We’ve had a busy few months on the MAFFA project!
The MAFFA project team has been busy the last few months with a packed schedule of project activities! See below a few of the highlights!
On May 10, 2016, the MAFFA project team hosted the ‘Agroecology-Based Smallholder Farming in Malawi’ policy workshop in Lilongwe, Malawi. Government officials, academics, farmers, and representatives from local and regional NGOs came together to discuss 6 key policy recommendations that were based on findings from the work SFHC and partners have been doing for the past 15 years. The key policy recommendations are:
- Invest in agroecological research, training and support
- Promote agrobiodiversity
- Integrate farmer-to-farmer teaching and farmer experimentation into extension more explicitly, with a focus on mentoring those farmers who are highly food insecure, poor, and socially marginalized
- Address gender and other social inequalities and assess gendered impact
- Promote diversified and viable rural economies through local value-added processing, small to medium scale rural enterprises, and cooperatives
- Promote local seed sovereignty through protection of farmer varieties
Thanks to all who attended and contributed to these important discussions, especially to the MAFFA farmers who shared their personal experiences! Special thanks also to Dr. Sekhar Nagothu and the Norweigan Institute of Bioeconomy Research (NIBIO) for their support of this workshop.
Integrated Pest Management
Pests are an ongoing challenge for farmers and can have devastating impacts on yields. As part of our agroecological approach we do not promote the use of chemical pesticides. Instead we encourage farmers to experiment with a variety of strategies including intercropping and using repellent plants to control pests. This approach can be effective, but it can also take time to figure out the right approach or combination of approaches required.
We received a lot of feedback from farmers on the MAFFA project who were having difficulties controlling a variety of pests, with a number of farmers having a particularly tough time controlling a beetle that was attacking their pigeon pea stand. Pigeon pea is a valuable crop both for improving soil fertility and as a nutritional addition to diets. To help farmers combat this beetle, among other pests, and to prevent them from becoming discouraged from growing this crop, we arranged for 6 MAFFA staff to attend Integrated Pest Management (IPM) training in August 2015. The MAFFA team attended a week-long training at the Grow Biointensive Agricultural Centre of Kenya (G-BIACK) and met with Entomologists at the International Centre of Insect Physiology and Ecology (ICIPE) in Nairobi. Our staff learned about many different agroecolocial approaches to combatting pests that could be tried with multiple pests and crops.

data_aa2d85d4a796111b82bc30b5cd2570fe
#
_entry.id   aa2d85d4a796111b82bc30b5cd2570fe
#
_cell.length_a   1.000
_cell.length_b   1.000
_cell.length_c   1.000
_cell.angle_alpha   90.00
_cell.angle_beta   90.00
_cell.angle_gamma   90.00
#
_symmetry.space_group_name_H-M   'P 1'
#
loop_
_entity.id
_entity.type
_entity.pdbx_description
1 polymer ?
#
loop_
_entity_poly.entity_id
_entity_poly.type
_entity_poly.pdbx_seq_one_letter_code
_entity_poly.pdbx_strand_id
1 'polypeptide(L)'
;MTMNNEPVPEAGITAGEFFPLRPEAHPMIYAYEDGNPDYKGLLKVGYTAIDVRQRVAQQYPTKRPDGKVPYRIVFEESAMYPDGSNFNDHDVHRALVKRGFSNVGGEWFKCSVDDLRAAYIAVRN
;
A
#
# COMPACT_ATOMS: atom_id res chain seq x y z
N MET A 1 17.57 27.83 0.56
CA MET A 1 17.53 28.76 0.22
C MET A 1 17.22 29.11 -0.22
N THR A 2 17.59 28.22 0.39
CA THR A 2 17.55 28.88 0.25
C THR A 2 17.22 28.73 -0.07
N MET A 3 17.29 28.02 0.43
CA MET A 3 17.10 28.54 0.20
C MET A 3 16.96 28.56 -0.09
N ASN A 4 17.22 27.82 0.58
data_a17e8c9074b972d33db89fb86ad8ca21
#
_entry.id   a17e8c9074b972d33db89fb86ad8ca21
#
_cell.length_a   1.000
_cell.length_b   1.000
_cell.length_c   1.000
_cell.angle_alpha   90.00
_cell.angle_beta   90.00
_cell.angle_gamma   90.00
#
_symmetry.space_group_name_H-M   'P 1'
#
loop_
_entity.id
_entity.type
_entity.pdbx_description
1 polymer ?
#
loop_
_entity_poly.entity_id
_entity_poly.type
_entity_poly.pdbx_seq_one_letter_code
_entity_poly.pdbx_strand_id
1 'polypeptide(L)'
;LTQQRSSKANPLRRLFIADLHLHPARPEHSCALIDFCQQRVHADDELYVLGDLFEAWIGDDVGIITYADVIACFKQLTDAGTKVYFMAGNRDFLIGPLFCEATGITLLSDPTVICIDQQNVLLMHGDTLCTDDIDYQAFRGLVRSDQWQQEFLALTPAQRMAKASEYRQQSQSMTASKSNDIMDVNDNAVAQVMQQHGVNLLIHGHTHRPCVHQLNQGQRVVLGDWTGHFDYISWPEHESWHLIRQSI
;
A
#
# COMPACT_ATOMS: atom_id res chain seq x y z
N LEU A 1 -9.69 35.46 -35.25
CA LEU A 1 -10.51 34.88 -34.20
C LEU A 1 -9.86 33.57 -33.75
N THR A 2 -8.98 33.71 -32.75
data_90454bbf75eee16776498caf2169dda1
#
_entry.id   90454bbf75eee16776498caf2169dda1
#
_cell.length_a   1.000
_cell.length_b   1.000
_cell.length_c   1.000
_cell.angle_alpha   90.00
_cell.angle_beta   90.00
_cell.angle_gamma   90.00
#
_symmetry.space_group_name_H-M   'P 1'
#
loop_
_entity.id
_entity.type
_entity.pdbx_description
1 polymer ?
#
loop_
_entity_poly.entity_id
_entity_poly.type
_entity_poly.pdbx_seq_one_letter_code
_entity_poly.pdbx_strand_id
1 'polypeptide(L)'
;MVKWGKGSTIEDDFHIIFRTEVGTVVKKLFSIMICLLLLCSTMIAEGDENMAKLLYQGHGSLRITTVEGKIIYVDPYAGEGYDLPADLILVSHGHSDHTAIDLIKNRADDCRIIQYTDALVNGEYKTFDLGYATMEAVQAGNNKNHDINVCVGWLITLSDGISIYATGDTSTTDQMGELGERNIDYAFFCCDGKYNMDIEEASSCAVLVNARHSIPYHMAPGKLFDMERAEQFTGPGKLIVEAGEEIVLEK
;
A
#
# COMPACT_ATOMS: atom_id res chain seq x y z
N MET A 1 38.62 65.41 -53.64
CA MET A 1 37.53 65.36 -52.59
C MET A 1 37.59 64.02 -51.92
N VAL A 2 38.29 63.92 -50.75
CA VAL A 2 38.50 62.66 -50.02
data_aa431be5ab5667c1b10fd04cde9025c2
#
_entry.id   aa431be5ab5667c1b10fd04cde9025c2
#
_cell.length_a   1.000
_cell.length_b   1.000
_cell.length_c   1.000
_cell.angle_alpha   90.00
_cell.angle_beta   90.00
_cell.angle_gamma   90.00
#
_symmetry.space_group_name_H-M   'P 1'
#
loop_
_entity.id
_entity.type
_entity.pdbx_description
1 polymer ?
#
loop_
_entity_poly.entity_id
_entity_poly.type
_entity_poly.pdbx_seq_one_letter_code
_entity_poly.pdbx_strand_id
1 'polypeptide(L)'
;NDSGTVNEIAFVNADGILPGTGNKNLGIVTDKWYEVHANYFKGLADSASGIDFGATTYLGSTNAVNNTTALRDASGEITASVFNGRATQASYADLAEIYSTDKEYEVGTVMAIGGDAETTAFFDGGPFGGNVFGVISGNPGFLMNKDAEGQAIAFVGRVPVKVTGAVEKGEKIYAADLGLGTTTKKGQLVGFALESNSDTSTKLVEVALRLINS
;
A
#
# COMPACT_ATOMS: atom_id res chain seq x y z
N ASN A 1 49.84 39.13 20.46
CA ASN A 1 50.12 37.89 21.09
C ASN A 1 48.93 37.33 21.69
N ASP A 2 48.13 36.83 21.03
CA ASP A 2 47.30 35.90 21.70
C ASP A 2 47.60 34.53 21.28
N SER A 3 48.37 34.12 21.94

Upon returning to Malawi, field officers from both Lobi and Ekwendeni provided this training to our farmer promoters and set up experimentation plots in each area at the start of the 2015-2016 growing season to test the efficacy of the new approaches they learned about. Observations from these plots and interviews with the farmers who used these approaches are currently being done now that the growing season is coming to an end for most crops. The results from these experiments will be shared later this year!
Most crops, aside from pigeon pea, have been harvested in both Ekwendeni and Lobi and yield assessments are currently underway. This year Malawi, like many countries in the region, experienced the worst drought in decades, which has devastated crops and left millions of smallholder farmers across the country with no food. The President declared a state of disaster for the entire country in April 2016, stating that there will be high need for food relief assistance through the duration of the 2016-2017 consumption year. The impacts of this drought are particularly disastrous as many farmers in Malawi also experienced low yields during the previous growing season due to drought and flooding.